Katrina: Location is always key. With so many great establishments here on Auburn Ave, What do you think your business will add to the historic district?
Nicole Garner Scott: Energy, Cenergy and Girl Power!
Katrina: You’ve coined yourself as being a “serial entrepreneur”. You’re the creator of 100 women, the owner of The Garner Circle, and now Open For Business. One great thing about building a business or brand is building a strong team. Who are some of the people you’re working with on this project?
Nicole Garner Scott: The team consists of Managing Partner, Tiara LaRae Johnson. Then there is my Space Partners, my husband, Artis Scott III and Eugenia Johnson. Our Community Manager, Quians Nelson and our events person is Shontel White. We have a board of advisors, and an investor group that helped us in the beginning. We’re just trying to keep growing. We look at our members as all partners. It’s not about the building it’s about the people inside of it!
Katrina: You mentioned it previously, but tell me about 100 females.com. Is it collaborative with this space?
Nicole Garner Scott: Yes, it is. 100 Female Entrepreneurs is a global business league that helps women along there entrepreneurial journey. So this is an extension of that.
Katrina: What are some of the amenities that are provided here?
Nicole Garner Scott: It has Wi-Fi for all users as well as Wi-Fi printers. We have a snack bar and a fresh juice bar courtesy of Suja Juices. We have a communal hot desk, as well as a conference room that’s available for meetings. We have a private room in the back that’s available for private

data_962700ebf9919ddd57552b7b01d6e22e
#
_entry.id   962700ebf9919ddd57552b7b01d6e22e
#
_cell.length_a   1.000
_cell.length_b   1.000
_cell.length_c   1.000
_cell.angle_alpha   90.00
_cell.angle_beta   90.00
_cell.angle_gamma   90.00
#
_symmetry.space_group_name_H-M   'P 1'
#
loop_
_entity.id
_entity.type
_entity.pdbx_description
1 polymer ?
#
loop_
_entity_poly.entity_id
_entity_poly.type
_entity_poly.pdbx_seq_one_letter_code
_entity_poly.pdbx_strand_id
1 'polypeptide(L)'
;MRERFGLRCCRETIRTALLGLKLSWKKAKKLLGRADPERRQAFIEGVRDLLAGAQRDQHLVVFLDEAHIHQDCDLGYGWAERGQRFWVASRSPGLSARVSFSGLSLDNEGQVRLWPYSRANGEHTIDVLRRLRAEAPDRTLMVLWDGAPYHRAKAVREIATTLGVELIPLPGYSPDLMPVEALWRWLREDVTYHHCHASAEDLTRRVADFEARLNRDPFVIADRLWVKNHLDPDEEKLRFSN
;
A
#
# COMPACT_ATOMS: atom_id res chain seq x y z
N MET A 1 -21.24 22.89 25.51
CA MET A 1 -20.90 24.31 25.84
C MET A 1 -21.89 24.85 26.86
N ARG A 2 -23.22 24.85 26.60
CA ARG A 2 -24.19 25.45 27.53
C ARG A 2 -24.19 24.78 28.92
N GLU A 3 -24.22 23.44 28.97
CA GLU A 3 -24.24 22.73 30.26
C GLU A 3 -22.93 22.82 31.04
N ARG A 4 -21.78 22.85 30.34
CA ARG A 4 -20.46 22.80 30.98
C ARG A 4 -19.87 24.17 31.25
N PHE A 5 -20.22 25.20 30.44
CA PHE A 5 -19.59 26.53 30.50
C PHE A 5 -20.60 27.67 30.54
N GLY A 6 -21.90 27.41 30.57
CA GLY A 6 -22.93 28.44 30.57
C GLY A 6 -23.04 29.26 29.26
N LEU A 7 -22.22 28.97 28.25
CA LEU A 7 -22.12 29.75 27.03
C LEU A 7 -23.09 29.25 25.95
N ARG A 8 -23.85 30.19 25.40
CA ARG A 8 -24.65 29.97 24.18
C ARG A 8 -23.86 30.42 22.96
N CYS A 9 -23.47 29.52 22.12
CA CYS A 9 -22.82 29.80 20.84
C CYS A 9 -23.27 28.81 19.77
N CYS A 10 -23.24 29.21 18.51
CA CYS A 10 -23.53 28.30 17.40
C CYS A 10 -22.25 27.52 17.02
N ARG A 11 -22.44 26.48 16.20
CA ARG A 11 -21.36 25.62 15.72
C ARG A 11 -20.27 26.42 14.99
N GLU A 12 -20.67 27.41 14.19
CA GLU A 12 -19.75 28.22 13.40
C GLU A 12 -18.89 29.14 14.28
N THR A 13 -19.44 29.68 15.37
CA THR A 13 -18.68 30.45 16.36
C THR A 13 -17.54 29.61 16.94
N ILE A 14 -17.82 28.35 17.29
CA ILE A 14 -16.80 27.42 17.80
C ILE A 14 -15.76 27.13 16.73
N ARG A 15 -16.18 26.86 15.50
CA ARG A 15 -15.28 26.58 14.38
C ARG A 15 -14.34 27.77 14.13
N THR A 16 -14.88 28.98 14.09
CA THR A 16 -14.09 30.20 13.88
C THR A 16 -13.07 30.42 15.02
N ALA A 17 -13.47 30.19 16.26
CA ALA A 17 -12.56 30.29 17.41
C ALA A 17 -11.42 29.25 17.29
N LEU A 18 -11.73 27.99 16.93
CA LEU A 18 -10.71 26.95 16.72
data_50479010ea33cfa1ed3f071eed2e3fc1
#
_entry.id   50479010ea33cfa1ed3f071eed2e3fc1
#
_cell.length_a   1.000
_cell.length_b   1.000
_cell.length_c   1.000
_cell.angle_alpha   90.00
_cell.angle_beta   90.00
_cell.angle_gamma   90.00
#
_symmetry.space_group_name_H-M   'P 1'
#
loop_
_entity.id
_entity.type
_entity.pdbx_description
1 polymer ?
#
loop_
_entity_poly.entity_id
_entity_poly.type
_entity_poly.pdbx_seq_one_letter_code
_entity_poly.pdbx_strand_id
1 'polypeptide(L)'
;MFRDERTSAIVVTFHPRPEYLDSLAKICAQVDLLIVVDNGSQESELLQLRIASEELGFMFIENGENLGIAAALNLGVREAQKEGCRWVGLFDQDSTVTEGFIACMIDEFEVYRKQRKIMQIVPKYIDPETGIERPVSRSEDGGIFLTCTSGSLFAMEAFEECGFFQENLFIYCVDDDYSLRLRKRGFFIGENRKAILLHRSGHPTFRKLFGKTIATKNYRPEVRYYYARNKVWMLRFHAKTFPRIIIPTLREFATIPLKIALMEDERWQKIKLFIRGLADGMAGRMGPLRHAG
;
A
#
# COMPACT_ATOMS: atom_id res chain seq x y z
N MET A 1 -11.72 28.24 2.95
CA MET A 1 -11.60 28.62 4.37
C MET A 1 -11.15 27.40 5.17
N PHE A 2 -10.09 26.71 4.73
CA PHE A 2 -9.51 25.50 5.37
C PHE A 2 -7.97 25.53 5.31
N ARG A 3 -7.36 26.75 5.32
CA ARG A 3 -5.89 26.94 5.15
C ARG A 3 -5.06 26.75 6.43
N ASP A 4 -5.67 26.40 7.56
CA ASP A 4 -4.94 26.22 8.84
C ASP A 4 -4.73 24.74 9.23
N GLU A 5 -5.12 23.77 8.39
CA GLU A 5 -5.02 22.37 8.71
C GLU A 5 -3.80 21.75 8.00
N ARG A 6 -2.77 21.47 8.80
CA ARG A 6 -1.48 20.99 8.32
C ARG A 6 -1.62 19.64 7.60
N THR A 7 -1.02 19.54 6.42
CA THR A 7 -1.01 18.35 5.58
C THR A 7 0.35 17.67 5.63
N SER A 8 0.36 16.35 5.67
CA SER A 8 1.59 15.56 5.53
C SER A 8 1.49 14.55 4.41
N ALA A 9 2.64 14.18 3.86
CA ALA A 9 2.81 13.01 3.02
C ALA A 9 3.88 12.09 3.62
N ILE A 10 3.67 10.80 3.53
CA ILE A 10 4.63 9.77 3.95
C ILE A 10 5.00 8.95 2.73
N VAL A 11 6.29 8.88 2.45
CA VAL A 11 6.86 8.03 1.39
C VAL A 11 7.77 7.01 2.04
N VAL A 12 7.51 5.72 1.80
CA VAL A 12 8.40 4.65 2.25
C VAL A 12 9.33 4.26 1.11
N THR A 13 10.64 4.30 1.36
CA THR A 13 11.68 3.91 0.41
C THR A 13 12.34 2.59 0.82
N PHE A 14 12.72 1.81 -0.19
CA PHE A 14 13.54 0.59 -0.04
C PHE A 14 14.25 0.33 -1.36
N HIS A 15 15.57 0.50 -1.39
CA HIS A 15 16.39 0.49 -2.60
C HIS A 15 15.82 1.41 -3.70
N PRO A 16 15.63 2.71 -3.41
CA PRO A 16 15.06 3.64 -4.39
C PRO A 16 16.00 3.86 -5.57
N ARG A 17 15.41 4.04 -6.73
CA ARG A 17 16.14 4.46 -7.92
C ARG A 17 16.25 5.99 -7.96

calls, periscopes, webinars or anything that you need good lighting or just a quiet space.
Katrina: What’s Going On focuses on highlighting entrepreneurs and professionals, as well as giving tips and advice whether you’re established or up and coming. A lot of our viewers and readers are looking to establish their own businesses. What advice would you give them?
Nicole Garner Scott: It might be cliché but your network is your net worth. The people you surround yourself with can be your acceleration to the next level or your stunt in growth. Put yourself around an “eco”sphere of progressive individuals that are at least like-minded, or if they’re diverse in mind-set it only alludes to the growth.
Katrina: There has been big controversy over women and their roles in not only the corporate world but as entrepreneurs. How has your femininity played a role in your success this far?
Nicole Garner Scott: My femininity has been a home court advantage. Being able to build, have empathy, creativity, and build a sisterhood that I can pull on of other female entrepreneurs. I never shy away or try to hide my femininity or try to do business like a man. I’ve never subscribed to any of those philosophies.